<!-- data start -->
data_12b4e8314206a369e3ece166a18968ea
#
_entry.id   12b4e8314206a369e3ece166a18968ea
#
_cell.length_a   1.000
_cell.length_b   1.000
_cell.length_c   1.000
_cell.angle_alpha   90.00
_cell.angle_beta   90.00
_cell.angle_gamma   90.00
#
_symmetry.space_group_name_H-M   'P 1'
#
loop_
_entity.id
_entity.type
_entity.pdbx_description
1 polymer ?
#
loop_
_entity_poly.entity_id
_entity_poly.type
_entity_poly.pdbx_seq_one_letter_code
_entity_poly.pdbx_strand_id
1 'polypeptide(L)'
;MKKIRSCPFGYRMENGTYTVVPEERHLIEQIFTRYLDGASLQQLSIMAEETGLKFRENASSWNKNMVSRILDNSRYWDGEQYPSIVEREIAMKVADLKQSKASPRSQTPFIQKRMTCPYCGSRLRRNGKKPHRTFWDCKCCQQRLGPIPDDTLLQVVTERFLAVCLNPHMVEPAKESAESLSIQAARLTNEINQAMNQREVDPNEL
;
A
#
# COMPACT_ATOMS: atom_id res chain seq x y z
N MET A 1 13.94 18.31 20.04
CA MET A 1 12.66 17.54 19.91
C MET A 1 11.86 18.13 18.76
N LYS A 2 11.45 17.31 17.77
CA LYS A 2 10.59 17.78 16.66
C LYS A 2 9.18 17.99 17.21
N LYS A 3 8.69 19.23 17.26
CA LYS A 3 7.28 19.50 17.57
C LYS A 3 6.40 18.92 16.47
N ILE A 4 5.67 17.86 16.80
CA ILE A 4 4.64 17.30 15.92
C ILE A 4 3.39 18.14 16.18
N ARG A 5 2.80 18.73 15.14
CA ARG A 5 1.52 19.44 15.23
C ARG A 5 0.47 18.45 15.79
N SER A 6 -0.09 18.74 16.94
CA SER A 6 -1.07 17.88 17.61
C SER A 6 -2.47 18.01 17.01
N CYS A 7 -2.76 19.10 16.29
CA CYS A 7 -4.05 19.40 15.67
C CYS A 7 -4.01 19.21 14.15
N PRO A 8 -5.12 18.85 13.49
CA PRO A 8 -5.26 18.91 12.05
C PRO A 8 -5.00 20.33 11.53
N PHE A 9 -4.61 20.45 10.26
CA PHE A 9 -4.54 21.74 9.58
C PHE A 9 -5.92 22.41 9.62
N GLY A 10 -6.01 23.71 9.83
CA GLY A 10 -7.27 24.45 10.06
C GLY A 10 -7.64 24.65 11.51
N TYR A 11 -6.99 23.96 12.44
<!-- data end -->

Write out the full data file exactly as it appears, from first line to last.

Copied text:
data_12b4e8314206a369e3ece166a18968ea
#
_entry.id   12b4e8314206a369e3ece166a18968ea
#
_cell.length_a   1.000
_cell.length_b   1.000
_cell.length_c   1.000
_cell.angle_alpha   90.00
_cell.angle_beta   90.00
_cell.angle_gamma   90.00
#
_symmetry.space_group_name_H-M   'P 1'
#
loop_
_entity.id
_entity.type
_entity.pdbx_description
1 polymer ?
#
loop_
_entity_poly.entity_id
_entity_poly.type
_entity_poly.pdbx_seq_one_letter_code
_entity_poly.pdbx_strand_id
1 'polypeptide(L)'
;MKKIRSCPFGYRMENGTYTVVPEERHLIEQIFTRYLDGASLQQLSIMAEETGLKFRENASSWNKNMVSRILDNSRYWDGEQYPSIVEREIAMKVADLKQSKASPRSQTPFIQKRMTCPYCGSRLRRNGKKPHRTFWDCKCCQQRLGPIPDDTLLQVVTERFLAVCLNPHMVEPAKESAESLSIQAARLTNEINQAMNQREVDPNEL
;
A
#
# COMPACT_ATOMS: atom_id res chain seq x y z
N MET A 1 13.94 18.31 20.04
CA MET A 1 12.66 17.54 19.91
C MET A 1 11.86 18.13 18.76
N LYS A 2 11.45 17.31 17.77
CA LYS A 2 10.59 17.78 16.66
C LYS A 2 9.18 17.99 17.21
N LYS A 3 8.69 19.23 17.26
CA LYS A 3 7.28 19.50 17.57
C LYS A 3 6.40 18.92 16.47
N ILE A 4 5.67 17.86 16.80
CA ILE A 4 4.64 17.30 15.92
C ILE A 4 3.39 18.14 16.18
N ARG A 5 2.80 18.73 15.14
CA ARG A 5 1.52 19.44 15.23
C ARG A 5 0.47 18.45 15.79
N SER A 6 -0.09 18.74 16.94
CA SER A 6 -1.07 17.88 17.61
C SER A 6 -2.47 18.01 17.01
N CYS A 7 -2.76 19.10 16.29
CA CYS A 7 -4.05 19.40 15.67
C CYS A 7 -4.01 19.21 14.15
N PRO A 8 -5.12 18.85 13.49
CA PRO A 8 -5.26 18.91 12.05
C PRO A 8 -5.00 20.33 11.53
N PHE A 9 -4.61 20.45 10.26
CA PHE A 9 -4.54 21.74 9.58
C PHE A 9 -5.92 22.41 9.62
N GLY A 10 -6.01 23.71 9.83
CA GLY A 10 -7.27 24.45 10.06
C GLY A 10 -7.64 24.65 11.51
N TYR A 11 -6.99 23.96 12.44